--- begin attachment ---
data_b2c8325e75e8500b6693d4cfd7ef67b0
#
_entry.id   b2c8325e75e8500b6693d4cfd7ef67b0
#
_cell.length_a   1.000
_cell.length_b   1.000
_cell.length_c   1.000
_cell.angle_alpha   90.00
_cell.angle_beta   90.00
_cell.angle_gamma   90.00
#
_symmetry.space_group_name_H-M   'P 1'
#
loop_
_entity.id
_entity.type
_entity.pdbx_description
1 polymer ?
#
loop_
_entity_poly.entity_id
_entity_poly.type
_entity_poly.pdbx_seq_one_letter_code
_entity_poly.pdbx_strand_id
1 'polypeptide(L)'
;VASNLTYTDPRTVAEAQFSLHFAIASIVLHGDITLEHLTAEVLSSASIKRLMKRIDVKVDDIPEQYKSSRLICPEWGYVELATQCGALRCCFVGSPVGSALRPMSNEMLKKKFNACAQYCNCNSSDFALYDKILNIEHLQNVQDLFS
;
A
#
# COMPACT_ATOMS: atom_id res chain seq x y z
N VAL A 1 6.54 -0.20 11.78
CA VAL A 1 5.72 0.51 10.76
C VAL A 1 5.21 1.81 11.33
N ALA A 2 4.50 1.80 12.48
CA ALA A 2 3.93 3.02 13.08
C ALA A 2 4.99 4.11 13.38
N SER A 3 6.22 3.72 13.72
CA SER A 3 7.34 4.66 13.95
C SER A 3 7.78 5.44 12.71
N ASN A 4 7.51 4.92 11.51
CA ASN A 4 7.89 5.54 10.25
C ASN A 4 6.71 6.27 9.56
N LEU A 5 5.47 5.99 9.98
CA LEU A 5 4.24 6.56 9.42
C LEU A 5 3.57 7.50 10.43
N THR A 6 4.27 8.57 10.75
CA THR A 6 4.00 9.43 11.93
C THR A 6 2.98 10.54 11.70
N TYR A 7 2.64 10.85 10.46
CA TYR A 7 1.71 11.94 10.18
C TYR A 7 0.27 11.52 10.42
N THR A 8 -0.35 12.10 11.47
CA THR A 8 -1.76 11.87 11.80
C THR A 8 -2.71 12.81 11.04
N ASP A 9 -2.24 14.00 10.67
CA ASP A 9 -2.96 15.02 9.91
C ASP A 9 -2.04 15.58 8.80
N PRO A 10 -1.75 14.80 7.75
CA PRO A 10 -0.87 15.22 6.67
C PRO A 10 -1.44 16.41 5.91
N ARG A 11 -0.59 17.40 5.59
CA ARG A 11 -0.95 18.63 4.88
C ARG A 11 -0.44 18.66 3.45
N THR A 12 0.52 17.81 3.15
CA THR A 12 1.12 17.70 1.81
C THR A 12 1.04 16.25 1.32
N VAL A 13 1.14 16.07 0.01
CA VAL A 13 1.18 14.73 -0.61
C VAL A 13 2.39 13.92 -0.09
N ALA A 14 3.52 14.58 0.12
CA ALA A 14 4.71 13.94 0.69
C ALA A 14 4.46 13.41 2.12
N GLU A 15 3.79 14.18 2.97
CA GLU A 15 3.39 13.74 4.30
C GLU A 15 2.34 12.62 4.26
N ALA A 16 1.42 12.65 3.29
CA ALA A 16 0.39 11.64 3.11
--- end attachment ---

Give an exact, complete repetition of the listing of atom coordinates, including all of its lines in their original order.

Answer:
data_b2c8325e75e8500b6693d4cfd7ef67b0
#
_entry.id   b2c8325e75e8500b6693d4cfd7ef67b0
#
_cell.length_a   1.000
_cell.length_b   1.000
_cell.length_c   1.000
_cell.angle_alpha   90.00
_cell.angle_beta   90.00
_cell.angle_gamma   90.00
#
_symmetry.space_group_name_H-M   'P 1'
#
loop_
_entity.id
_entity.type
_entity.pdbx_description
1 polymer ?
#
loop_
_entity_poly.entity_id
_entity_poly.type
_entity_poly.pdbx_seq_one_letter_code
_entity_poly.pdbx_strand_id
1 'polypeptide(L)'
;VASNLTYTDPRTVAEAQFSLHFAIASIVLHGDITLEHLTAEVLSSASIKRLMKRIDVKVDDIPEQYKSSRLICPEWGYVELATQCGALRCCFVGSPVGSALRPMSNEMLKKKFNACAQYCNCNSSDFALYDKILNIEHLQNVQDLFS
;
A
#
# COMPACT_ATOMS: atom_id res chain seq x y z
N VAL A 1 6.54 -0.20 11.78
CA VAL A 1 5.72 0.51 10.76
C VAL A 1 5.21 1.81 11.33
N ALA A 2 4.50 1.80 12.48
CA ALA A 2 3.93 3.02 13.08
C ALA A 2 4.99 4.11 13.38
N SER A 3 6.22 3.72 13.72
CA SER A 3 7.34 4.66 13.95
C SER A 3 7.78 5.44 12.71
N ASN A 4 7.51 4.92 11.51
CA ASN A 4 7.89 5.54 10.25
C ASN A 4 6.71 6.27 9.56
N LEU A 5 5.47 5.99 9.98
CA LEU A 5 4.24 6.56 9.42
C LEU A 5 3.57 7.50 10.43
N THR A 6 4.27 8.57 10.75
CA THR A 6 4.00 9.43 11.93
C THR A 6 2.98 10.54 11.70
N TYR A 7 2.64 10.85 10.46
CA TYR A 7 1.71 11.94 10.18
C TYR A 7 0.27 11.52 10.42
N THR A 8 -0.35 12.10 11.47
CA THR A 8 -1.76 11.87 11.80
C THR A 8 -2.71 12.81 11.04
N ASP A 9 -2.24 14.00 10.67
CA ASP A 9 -2.96 15.02 9.91
C ASP A 9 -2.04 15.58 8.80
N PRO A 10 -1.75 14.80 7.75
CA PRO A 10 -0.87 15.22 6.67
C PRO A 10 -1.44 16.41 5.91
N ARG A 11 -0.59 17.40 5.59
CA ARG A 11 -0.95 18.63 4.88
C ARG A 11 -0.44 18.66 3.45
N THR A 12 0.52 17.81 3.15
CA THR A 12 1.12 17.70 1.81
C THR A 12 1.04 16.25 1.32
N VAL A 13 1.14 16.07 0.01
CA VAL A 13 1.18 14.73 -0.61
C VAL A 13 2.39 13.92 -0.09
N ALA A 14 3.52 14.58 0.12
CA ALA A 14 4.71 13.94 0.69
C ALA A 14 4.46 13.41 2.12
N GLU A 15 3.79 14.18 2.97
CA GLU A 15 3.39 13.74 4.30
C GLU A 15 2.34 12.62 4.26
N ALA A 16 1.42 12.65 3.29
CA ALA A 16 0.39 11.64 3.11